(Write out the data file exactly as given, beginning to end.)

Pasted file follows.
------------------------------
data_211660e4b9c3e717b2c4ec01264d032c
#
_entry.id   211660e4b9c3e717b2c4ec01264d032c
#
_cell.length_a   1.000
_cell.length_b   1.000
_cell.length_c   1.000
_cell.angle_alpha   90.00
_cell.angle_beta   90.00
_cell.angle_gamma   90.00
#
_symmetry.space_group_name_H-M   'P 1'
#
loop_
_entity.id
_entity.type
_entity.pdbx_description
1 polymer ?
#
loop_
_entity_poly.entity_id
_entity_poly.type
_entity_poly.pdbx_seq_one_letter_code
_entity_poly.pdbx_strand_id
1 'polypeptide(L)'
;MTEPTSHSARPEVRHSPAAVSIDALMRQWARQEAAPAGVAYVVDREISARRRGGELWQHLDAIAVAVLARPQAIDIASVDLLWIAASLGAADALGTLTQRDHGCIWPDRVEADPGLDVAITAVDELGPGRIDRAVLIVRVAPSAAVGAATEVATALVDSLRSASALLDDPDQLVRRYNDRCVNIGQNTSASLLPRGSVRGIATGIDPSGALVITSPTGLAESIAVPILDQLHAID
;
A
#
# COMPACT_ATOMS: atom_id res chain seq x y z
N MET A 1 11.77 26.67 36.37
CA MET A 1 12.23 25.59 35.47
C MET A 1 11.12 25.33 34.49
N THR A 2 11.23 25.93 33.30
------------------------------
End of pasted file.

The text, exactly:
data_211660e4b9c3e717b2c4ec01264d032c
#
_entry.id   211660e4b9c3e717b2c4ec01264d032c
#
_cell.length_a   1.000
_cell.length_b   1.000
_cell.length_c   1.000
_cell.angle_alpha   90.00
_cell.angle_beta   90.00
_cell.angle_gamma   90.00
#
_symmetry.space_group_name_H-M   'P 1'
#
loop_
_entity.id
_entity.type
_entity.pdbx_description
1 polymer ?
#
loop_
_entity_poly.entity_id
_entity_poly.type
_entity_poly.pdbx_seq_one_letter_code
_entity_poly.pdbx_strand_id
1 'polypeptide(L)'
;MTEPTSHSARPEVRHSPAAVSIDALMRQWARQEAAPAGVAYVVDREISARRRGGELWQHLDAIAVAVLARPQAIDIASVDLLWIAASLGAADALGTLTQRDHGCIWPDRVEADPGLDVAITAVDELGPGRIDRAVLIVRVAPSAAVGAATEVATALVDSLRSASALLDDPDQLVRRYNDRCVNIGQNTSASLLPRGSVRGIATGIDPSGALVITSPTGLAESIAVPILDQLHAID
;
A
#
# COMPACT_ATOMS: atom_id res chain seq x y z
N MET A 1 11.77 26.67 36.37
CA MET A 1 12.23 25.59 35.47
C MET A 1 11.12 25.33 34.49
N THR A 2 11.23 25.93 33.30